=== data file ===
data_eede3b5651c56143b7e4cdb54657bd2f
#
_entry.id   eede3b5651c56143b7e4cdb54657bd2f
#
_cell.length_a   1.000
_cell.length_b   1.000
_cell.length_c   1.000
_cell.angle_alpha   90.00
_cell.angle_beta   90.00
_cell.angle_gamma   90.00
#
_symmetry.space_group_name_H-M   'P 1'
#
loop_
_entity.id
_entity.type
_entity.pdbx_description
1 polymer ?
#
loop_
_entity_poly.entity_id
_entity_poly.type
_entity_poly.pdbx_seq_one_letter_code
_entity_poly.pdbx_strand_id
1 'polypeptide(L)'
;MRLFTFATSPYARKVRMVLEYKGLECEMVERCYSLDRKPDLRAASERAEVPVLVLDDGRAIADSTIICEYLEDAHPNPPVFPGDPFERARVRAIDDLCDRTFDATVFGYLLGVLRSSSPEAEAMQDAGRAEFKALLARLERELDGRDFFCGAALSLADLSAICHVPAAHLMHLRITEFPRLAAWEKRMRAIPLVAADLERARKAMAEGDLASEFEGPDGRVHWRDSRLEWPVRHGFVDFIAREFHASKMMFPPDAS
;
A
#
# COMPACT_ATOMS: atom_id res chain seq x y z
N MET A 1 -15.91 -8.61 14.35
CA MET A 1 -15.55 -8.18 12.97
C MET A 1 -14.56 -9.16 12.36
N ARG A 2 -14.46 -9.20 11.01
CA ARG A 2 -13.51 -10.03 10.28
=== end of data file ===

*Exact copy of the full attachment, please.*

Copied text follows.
data_eede3b5651c56143b7e4cdb54657bd2f
#
_entry.id   eede3b5651c56143b7e4cdb54657bd2f
#
_cell.length_a   1.000
_cell.length_b   1.000
_cell.length_c   1.000
_cell.angle_alpha   90.00
_cell.angle_beta   90.00
_cell.angle_gamma   90.00
#
_symmetry.space_group_name_H-M   'P 1'
#
loop_
_entity.id
_entity.type
_entity.pdbx_description
1 polymer ?
#
loop_
_entity_poly.entity_id
_entity_poly.type
_entity_poly.pdbx_seq_one_letter_code
_entity_poly.pdbx_strand_id
1 'polypeptide(L)'
;MRLFTFATSPYARKVRMVLEYKGLECEMVERCYSLDRKPDLRAASERAEVPVLVLDDGRAIADSTIICEYLEDAHPNPPVFPGDPFERARVRAIDDLCDRTFDATVFGYLLGVLRSSSPEAEAMQDAGRAEFKALLARLERELDGRDFFCGAALSLADLSAICHVPAAHLMHLRITEFPRLAAWEKRMRAIPLVAADLERARKAMAEGDLASEFEGPDGRVHWRDSRLEWPVRHGFVDFIAREFHASKMMFPPDAS
;
A
#
# COMPACT_ATOMS: atom_id res chain seq x y z
N MET A 1 -15.91 -8.61 14.35
CA MET A 1 -15.55 -8.18 12.97
C MET A 1 -14.56 -9.16 12.36
N ARG A 2 -14.46 -9.20 11.01
CA ARG A 2 -13.51 -10.03 10.28